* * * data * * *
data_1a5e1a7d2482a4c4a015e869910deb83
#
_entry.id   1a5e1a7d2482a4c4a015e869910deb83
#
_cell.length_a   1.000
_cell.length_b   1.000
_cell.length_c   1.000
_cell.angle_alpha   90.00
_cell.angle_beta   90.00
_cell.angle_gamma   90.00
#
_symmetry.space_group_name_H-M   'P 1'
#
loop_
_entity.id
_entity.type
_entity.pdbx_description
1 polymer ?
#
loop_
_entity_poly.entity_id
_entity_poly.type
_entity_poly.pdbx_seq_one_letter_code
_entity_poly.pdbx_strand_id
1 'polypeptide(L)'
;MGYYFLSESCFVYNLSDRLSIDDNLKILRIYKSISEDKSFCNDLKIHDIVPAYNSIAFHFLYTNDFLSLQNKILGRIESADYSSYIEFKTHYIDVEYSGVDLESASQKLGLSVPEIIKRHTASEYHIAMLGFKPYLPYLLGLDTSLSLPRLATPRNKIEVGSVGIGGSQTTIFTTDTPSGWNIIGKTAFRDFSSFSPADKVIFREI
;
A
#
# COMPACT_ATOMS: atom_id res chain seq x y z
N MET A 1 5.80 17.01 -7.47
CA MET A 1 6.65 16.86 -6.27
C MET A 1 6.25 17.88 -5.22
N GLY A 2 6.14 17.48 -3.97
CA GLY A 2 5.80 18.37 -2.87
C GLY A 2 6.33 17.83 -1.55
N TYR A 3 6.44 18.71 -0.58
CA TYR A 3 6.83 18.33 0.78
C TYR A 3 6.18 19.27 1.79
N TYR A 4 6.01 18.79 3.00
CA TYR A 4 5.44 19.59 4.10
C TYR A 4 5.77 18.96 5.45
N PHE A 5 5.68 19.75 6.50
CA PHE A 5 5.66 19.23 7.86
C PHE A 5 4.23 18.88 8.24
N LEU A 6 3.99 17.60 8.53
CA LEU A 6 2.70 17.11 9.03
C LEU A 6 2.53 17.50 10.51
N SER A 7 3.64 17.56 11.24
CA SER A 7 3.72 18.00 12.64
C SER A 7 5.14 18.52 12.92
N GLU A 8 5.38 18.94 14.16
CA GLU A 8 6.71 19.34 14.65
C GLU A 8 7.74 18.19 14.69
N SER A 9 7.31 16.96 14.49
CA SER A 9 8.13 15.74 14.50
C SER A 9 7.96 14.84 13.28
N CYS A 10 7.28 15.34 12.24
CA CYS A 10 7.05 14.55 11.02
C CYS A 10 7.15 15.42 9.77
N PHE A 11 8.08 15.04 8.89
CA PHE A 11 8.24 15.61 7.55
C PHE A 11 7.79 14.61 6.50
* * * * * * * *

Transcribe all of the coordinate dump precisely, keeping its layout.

data_1a5e1a7d2482a4c4a015e869910deb83
#
_entry.id   1a5e1a7d2482a4c4a015e869910deb83
#
_cell.length_a   1.000
_cell.length_b   1.000
_cell.length_c   1.000
_cell.angle_alpha   90.00
_cell.angle_beta   90.00
_cell.angle_gamma   90.00
#
_symmetry.space_group_name_H-M   'P 1'
#
loop_
_entity.id
_entity.type
_entity.pdbx_description
1 polymer ?
#
loop_
_entity_poly.entity_id
_entity_poly.type
_entity_poly.pdbx_seq_one_letter_code
_entity_poly.pdbx_strand_id
1 'polypeptide(L)'
;MGYYFLSESCFVYNLSDRLSIDDNLKILRIYKSISEDKSFCNDLKIHDIVPAYNSIAFHFLYTNDFLSLQNKILGRIESADYSSYIEFKTHYIDVEYSGVDLESASQKLGLSVPEIIKRHTASEYHIAMLGFKPYLPYLLGLDTSLSLPRLATPRNKIEVGSVGIGGSQTTIFTTDTPSGWNIIGKTAFRDFSSFSPADKVIFREI
;
A
#
# COMPACT_ATOMS: atom_id res chain seq x y z
N MET A 1 5.80 17.01 -7.47
CA MET A 1 6.65 16.86 -6.27
C MET A 1 6.25 17.88 -5.22
N GLY A 2 6.14 17.48 -3.97
CA GLY A 2 5.80 18.37 -2.87
C GLY A 2 6.33 17.83 -1.55
N TYR A 3 6.44 18.71 -0.58
CA TYR A 3 6.83 18.33 0.78
C TYR A 3 6.18 19.27 1.79
N TYR A 4 6.01 18.79 3.00
CA TYR A 4 5.44 19.59 4.10
C TYR A 4 5.77 18.96 5.45
N PHE A 5 5.68 19.75 6.50
CA PHE A 5 5.66 19.23 7.86
C PHE A 5 4.23 18.88 8.24
N LEU A 6 3.99 17.60 8.53
CA LEU A 6 2.70 17.11 9.03
C LEU A 6 2.53 17.50 10.51
N SER A 7 3.64 17.56 11.24
CA SER A 7 3.72 18.00 12.64
C SER A 7 5.14 18.52 12.92
N GLU A 8 5.38 18.94 14.16
CA GLU A 8 6.71 19.34 14.65
C GLU A 8 7.74 18.19 14.69
N SER A 9 7.31 16.96 14.49
CA SER A 9 8.13 15.74 14.50
C SER A 9 7.96 14.84 13.28
N CYS A 10 7.28 15.34 12.24
CA CYS A 10 7.05 14.55 11.02
C CYS A 10 7.15 15.42 9.77
N PHE A 11 8.08 15.04 8.89
CA PHE A 11 8.24 15.61 7.55
C PHE A 11 7.79 14.61 6.50